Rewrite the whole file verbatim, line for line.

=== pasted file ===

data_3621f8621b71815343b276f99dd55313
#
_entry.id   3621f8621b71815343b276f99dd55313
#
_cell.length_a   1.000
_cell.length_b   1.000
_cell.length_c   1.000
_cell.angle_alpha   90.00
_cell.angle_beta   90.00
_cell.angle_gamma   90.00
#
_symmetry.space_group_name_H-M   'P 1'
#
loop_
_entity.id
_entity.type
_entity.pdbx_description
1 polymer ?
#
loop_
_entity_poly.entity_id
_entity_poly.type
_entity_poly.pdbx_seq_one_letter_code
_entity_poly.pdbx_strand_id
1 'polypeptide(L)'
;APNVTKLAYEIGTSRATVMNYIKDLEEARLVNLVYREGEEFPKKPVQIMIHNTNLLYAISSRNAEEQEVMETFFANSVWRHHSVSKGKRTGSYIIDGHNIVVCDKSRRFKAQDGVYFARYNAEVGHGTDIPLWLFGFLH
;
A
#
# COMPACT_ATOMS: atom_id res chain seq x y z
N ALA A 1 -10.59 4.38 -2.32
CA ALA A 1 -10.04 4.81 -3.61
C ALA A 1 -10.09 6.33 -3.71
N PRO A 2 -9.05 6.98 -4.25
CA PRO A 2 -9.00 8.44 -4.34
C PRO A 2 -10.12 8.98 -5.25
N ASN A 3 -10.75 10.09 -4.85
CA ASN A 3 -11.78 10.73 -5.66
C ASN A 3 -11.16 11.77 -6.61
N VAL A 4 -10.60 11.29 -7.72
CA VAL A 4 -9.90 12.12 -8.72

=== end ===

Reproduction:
data_3621f8621b71815343b276f99dd55313
#
_entry.id   3621f8621b71815343b276f99dd55313
#
_cell.length_a   1.000
_cell.length_b   1.000
_cell.length_c   1.000
_cell.angle_alpha   90.00
_cell.angle_beta   90.00
_cell.angle_gamma   90.00
#
_symmetry.space_group_name_H-M   'P 1'
#
loop_
_entity.id
_entity.type
_entity.pdbx_description
1 polymer ?
#
loop_
_entity_poly.entity_id
_entity_poly.type
_entity_poly.pdbx_seq_one_letter_code
_entity_poly.pdbx_strand_id
1 'polypeptide(L)'
;APNVTKLAYEIGTSRATVMNYIKDLEEARLVNLVYREGEEFPKKPVQIMIHNTNLLYAISSRNAEEQEVMETFFANSVWRHHSVSKGKRTGSYIIDGHNIVVCDKSRRFKAQDGVYFARYNAEVGHGTDIPLWLFGFLH
;
A
#
# COMPACT_ATOMS: atom_id res chain seq x y z
N ALA A 1 -10.59 4.38 -2.32
CA ALA A 1 -10.04 4.81 -3.61
C ALA A 1 -10.09 6.33 -3.71
N PRO A 2 -9.05 6.98 -4.25
CA PRO A 2 -9.00 8.44 -4.34
C PRO A 2 -10.12 8.98 -5.25
N ASN A 3 -10.75 10.09 -4.85
CA ASN A 3 -11.78 10.73 -5.66
C ASN A 3 -11.16 11.77 -6.61
N VAL A 4 -10.60 11.29 -7.72
CA VAL A 4 -9.90 12.12 -8.72